display | more...

This is a paper I had to write about the effects of a stimulant or depressant for my Abnormal Psychology class at the College of Wooster.

Perfect Alcohol: A look on the effects of alcohol on the ability to control accuracy in Perfect Dark


This paper looks at the effects of alcohol on the ability to focus and accurately shoot one's opponent in a fictional three-dimensional video game environment. I studied a 21-year-old white male as he played Perfect Dark, while sober and while intoxicated. I found that the data I gathered fell in line with my hypothesis.


The majority of people know that it's bad to drink and drive for alcohol lowers one's response time. I hypothesized that this would also be true with several other tasks of control and accuracy. I tested this using Perfect Dark, a video game designed by Rare software for the Nintendo 64 gaming console. Perfect Dark is a first person shooter, a genre of game where the player controls a character as if the player was that character and has to complete tasks while shooting the enemies with several different types of weaponry. As I am not 21, I studied a fraternity brother who had no qualms playing video games after drinking. I chose Perfect Dark because it has a clear cut set of statistics built in, It automatically provides accuracy, hits, shots fired, damage done, damage received and several other relevant statistics, although I will be focusing on accuracy more than anything.


To study the affects of alcohol on game play, I set up a scenario against eight meat sims (very easy computer controlled characters). The scenario was Pop a Cap (a setting where one person is "it" and a character gets two points for killing whomever is "it") with a variety of weapons, a Falcon 2, a Magsec 4, a Dragon, a SuperDragon, a Mauler and a Laptop gun. I set paintball mode to on so I could see how badly the player missed when he did. The subject imbibed six beers, all Milwaukee's Best Ice, within 35 minutes. I asked the subject how long he'd need to drink a six-pack to get him "buzzing" and 35 minutes is the number he came up with. After that time, he started playing. I had a new character created each time, so that I could analyze his results for each game he played. The subject played a total of 10 games, 5 sober, and 5 inebriated. The two sets of games were played concurrently. The inebriated games where played the day after the sober ones. I looked at the player's accuracy for each game. I tried to choose weaponry that would shoot straight so that the accuracy would be up to the player more than the guns he had. Every game was played with the same character so that height, headshots, and other variables would be minimized.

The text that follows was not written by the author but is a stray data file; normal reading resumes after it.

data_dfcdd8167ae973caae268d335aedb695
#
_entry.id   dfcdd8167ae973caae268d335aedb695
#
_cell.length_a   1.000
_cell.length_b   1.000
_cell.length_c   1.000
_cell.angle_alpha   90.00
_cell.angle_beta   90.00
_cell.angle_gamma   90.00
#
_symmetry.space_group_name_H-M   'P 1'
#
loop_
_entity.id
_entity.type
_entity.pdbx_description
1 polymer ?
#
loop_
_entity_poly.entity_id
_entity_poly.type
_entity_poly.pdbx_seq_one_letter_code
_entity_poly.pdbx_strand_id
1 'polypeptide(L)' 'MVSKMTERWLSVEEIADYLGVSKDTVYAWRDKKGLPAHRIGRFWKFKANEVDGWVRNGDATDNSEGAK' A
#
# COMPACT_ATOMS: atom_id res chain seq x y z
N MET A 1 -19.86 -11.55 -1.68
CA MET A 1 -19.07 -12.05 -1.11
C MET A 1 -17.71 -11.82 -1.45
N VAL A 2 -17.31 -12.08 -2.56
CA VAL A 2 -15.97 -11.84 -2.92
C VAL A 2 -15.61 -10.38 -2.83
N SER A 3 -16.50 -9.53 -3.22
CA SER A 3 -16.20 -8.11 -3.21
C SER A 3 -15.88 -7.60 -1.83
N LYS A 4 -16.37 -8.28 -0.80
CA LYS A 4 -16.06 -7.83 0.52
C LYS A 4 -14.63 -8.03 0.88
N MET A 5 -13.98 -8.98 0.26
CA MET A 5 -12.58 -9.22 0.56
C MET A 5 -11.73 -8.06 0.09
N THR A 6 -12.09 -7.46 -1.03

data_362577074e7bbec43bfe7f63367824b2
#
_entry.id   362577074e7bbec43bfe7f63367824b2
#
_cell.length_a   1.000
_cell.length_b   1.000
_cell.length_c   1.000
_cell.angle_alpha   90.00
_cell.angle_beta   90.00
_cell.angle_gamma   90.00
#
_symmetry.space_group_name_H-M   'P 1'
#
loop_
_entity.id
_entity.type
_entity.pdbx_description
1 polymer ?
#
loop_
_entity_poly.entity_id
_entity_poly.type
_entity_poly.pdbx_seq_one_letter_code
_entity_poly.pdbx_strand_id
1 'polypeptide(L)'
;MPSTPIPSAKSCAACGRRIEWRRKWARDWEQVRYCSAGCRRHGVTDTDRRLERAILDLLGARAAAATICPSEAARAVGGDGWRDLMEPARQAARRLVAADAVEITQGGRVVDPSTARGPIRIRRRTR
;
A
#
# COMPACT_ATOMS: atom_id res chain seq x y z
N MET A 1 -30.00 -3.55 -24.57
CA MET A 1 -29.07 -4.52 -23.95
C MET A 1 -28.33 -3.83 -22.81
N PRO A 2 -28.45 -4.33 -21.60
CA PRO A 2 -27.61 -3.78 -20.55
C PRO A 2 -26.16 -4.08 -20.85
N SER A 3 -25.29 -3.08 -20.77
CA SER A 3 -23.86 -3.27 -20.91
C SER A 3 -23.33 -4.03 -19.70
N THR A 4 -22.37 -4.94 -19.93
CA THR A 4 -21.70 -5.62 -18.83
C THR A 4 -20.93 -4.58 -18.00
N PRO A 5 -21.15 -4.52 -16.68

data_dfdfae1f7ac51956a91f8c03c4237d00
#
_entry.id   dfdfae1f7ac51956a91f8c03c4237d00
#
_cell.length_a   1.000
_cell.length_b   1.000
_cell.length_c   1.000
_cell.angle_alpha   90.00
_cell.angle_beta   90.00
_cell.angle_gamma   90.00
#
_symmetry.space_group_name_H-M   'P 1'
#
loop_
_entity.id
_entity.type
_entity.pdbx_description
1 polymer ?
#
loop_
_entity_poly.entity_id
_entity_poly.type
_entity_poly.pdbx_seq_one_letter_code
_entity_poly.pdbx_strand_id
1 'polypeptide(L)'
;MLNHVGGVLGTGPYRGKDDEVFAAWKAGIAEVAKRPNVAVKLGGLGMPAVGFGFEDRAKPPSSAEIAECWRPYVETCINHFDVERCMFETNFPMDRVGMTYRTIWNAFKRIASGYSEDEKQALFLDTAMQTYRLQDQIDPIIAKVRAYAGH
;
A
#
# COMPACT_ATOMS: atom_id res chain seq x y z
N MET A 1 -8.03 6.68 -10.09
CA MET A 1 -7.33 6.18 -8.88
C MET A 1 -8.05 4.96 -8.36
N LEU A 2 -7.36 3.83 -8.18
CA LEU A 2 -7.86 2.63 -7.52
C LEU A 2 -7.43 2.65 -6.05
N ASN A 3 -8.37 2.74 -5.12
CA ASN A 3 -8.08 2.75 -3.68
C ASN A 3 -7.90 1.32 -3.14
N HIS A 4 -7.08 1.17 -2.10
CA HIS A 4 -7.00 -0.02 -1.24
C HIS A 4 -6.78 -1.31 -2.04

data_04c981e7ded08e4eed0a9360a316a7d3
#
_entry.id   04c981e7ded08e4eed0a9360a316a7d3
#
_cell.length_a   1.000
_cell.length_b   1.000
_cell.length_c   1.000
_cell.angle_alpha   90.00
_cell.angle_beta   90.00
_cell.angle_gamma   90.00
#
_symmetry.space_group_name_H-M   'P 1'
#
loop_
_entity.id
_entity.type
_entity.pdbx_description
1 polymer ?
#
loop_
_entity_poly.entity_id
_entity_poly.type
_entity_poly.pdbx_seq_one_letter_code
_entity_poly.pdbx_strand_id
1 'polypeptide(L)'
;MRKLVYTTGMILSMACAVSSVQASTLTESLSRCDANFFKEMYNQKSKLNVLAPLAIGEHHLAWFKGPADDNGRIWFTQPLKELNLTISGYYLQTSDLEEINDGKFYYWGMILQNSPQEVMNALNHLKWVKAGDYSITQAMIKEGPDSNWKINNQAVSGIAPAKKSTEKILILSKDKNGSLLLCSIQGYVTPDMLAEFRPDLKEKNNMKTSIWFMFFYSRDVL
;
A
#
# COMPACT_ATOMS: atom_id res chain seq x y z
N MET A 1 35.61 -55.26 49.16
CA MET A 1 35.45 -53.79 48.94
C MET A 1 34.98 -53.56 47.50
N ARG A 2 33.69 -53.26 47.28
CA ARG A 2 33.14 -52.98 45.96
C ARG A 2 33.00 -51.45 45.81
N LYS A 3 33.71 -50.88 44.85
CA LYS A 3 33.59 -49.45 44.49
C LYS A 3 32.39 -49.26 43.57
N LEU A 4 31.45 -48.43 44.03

I noticed that while the player's skills at perfect dark dipped while inebriated, his enjoyment of the game seemed to go up as he was laughing more at his character and he also seemed to be more into the game for he was yelling at his computerized opponents and happily whooping with each kill he made.

  • Trial 1: 43%
  • Trial 2: 33%
  • Trial 3: 37%
  • Trial 4: 29%
  • Trial 5: 31%

  • Trial 1: 23%
  • Trial 2: 29%
  • Trial 3: 25%
  • Trial 4: 34%
  • Trial 5: 30%


As can be seen above, the player's accuracy dropped significantly while the player was inebriated. The player was also firing more rounds while intoxicated than when sober. His style of game play also changed to a more gung-ho type of style, charging in and unloading clips instead of trying to dodge and get a good-shot. I feel that the results above prove my hypothesis, and while he might have been having more fun playing Perfect Dark, he definitely wasn't playing his best. This experiment could be improved in a few ways. First off, more trials. While five ten-minute games are enough to get a fair amount of data, more could always be useful. Also, I would have liked to use several different genres of game, specifically a puzzle game like Tetris?or a driving game like Gran Turismo? Also, this experiment only focused on a depressant, alcohol. It would be interesting to study the affects of a stimulant like caffeine or nicotine.

Log in or register to write something here or to contact authors.